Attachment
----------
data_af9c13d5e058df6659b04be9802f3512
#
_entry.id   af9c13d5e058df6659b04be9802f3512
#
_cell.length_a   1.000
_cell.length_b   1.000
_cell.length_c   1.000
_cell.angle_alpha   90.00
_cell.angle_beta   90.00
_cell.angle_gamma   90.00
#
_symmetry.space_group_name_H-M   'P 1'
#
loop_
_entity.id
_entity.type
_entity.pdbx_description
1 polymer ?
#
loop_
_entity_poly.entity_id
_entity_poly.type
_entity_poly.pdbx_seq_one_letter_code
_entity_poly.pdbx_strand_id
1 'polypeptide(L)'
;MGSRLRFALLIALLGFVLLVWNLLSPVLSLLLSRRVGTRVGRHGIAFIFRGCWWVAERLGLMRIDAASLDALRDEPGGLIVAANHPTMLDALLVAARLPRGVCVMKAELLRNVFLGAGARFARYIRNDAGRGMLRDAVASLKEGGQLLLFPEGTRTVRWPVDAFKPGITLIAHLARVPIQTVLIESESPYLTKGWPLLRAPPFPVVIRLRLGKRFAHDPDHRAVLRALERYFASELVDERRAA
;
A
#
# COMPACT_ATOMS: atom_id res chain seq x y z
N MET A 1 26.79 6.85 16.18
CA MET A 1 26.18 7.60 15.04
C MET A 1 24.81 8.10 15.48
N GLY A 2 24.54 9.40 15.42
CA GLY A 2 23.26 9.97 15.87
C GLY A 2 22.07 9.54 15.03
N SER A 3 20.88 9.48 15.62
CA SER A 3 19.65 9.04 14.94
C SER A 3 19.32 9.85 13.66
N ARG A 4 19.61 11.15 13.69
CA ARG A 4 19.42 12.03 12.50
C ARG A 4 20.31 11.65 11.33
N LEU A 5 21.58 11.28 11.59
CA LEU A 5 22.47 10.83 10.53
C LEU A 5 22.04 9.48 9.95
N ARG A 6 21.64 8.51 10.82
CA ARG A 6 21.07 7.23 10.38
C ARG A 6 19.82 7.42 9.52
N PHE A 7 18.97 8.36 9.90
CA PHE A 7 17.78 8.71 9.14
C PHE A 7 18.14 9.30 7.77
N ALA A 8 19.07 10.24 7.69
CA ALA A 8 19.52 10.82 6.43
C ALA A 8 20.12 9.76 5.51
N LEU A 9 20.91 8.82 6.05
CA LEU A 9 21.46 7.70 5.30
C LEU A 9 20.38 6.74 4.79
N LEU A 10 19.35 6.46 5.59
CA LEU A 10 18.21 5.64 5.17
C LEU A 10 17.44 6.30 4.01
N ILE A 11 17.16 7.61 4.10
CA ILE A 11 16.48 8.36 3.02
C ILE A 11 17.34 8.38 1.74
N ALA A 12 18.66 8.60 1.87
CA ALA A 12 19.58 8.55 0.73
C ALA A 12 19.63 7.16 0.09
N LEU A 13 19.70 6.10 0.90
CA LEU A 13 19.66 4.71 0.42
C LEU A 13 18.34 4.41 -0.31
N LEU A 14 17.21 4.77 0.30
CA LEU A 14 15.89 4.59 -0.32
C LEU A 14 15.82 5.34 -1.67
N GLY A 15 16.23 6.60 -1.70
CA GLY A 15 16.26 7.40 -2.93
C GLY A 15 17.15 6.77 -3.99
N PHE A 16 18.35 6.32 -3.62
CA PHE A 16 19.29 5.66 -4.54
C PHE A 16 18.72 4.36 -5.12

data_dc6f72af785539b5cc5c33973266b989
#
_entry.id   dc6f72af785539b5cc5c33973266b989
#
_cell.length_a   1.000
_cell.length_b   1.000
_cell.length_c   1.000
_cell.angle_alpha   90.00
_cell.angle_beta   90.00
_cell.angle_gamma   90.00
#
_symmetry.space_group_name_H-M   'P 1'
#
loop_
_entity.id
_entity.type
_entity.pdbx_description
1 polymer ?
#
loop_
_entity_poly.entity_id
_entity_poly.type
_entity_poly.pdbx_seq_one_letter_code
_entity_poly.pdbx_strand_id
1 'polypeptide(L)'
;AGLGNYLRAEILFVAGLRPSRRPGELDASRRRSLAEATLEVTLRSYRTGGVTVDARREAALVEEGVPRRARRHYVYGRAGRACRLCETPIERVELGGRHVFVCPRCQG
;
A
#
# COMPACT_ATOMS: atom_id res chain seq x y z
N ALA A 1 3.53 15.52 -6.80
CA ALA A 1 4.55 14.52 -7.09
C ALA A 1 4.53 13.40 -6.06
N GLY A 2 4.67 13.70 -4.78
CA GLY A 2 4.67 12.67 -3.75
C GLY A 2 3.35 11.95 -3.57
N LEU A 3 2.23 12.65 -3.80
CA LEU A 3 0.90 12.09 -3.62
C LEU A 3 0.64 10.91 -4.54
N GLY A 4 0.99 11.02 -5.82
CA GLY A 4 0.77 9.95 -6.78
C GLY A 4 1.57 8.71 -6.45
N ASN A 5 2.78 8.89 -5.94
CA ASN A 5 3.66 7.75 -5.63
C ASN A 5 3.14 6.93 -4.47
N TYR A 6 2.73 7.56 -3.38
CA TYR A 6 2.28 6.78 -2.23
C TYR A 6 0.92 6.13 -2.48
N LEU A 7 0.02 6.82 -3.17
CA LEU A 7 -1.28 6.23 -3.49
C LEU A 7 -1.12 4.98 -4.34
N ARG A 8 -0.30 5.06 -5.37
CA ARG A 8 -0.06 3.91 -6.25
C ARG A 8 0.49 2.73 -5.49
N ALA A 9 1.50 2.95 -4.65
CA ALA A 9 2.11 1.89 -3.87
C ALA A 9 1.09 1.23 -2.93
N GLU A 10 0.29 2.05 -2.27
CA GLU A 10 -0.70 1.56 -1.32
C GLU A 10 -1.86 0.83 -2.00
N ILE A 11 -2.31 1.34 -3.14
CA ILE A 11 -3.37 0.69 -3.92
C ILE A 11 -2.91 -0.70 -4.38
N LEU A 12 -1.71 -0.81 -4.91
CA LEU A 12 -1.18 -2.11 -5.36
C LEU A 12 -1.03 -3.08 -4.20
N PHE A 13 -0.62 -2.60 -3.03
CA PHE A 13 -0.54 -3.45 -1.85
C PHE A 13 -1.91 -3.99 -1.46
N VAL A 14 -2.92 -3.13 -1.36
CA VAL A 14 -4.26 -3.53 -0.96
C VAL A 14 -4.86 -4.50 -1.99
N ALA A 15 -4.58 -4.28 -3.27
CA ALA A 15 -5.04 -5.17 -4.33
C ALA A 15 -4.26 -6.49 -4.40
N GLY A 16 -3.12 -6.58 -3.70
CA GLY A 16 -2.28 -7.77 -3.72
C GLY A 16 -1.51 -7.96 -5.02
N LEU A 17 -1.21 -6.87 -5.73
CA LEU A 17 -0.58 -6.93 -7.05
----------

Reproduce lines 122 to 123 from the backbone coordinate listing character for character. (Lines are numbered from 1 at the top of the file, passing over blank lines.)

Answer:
CA ASN A 5 3.66 7.75 -5.63
C ASN A 5 3.14 6.93 -4.47